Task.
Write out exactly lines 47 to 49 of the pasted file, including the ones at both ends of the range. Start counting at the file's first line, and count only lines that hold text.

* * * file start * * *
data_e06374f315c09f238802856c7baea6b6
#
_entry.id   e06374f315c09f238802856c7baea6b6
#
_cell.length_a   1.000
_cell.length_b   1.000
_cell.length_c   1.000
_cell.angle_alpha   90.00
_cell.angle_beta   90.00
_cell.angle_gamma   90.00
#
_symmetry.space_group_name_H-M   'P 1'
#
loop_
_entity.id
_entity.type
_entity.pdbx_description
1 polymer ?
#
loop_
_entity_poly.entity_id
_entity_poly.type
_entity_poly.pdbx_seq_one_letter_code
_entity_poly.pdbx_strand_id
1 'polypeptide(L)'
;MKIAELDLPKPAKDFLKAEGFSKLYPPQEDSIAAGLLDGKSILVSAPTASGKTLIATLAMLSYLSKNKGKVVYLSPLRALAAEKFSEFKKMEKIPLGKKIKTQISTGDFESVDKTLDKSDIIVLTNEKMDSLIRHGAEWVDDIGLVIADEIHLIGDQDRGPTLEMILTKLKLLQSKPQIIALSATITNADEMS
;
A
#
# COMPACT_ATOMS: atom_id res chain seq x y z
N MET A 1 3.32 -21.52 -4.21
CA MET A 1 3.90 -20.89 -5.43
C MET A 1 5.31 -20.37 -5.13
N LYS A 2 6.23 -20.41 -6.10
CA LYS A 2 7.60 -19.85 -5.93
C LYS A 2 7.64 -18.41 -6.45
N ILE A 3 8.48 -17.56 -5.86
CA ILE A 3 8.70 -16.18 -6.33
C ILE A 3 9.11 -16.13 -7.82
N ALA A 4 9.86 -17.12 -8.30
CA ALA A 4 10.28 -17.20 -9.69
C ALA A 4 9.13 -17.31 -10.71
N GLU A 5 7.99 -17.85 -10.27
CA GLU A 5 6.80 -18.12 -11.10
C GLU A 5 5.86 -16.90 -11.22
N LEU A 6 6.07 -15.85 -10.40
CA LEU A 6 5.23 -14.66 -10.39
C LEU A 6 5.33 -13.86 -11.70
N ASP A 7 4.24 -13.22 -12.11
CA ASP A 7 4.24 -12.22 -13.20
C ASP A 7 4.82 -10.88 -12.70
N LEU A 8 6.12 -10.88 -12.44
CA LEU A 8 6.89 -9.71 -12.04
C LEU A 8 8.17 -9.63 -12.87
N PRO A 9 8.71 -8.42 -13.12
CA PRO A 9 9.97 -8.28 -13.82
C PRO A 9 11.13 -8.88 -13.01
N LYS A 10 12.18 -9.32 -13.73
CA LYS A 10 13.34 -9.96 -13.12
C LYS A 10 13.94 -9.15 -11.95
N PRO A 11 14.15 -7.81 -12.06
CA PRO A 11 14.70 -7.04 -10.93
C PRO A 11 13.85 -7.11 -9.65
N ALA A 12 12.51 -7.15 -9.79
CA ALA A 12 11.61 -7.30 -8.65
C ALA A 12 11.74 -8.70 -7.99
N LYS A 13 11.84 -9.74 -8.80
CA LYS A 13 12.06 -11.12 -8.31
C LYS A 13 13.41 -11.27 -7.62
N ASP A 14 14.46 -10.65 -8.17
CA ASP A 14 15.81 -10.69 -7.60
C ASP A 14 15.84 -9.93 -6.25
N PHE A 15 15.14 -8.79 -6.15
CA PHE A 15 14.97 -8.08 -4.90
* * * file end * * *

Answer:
CA LEU A 6 5.23 -14.66 -10.39
C LEU A 6 5.33 -13.86 -11.70
N ASP A 7 4.24 -13.22 -12.11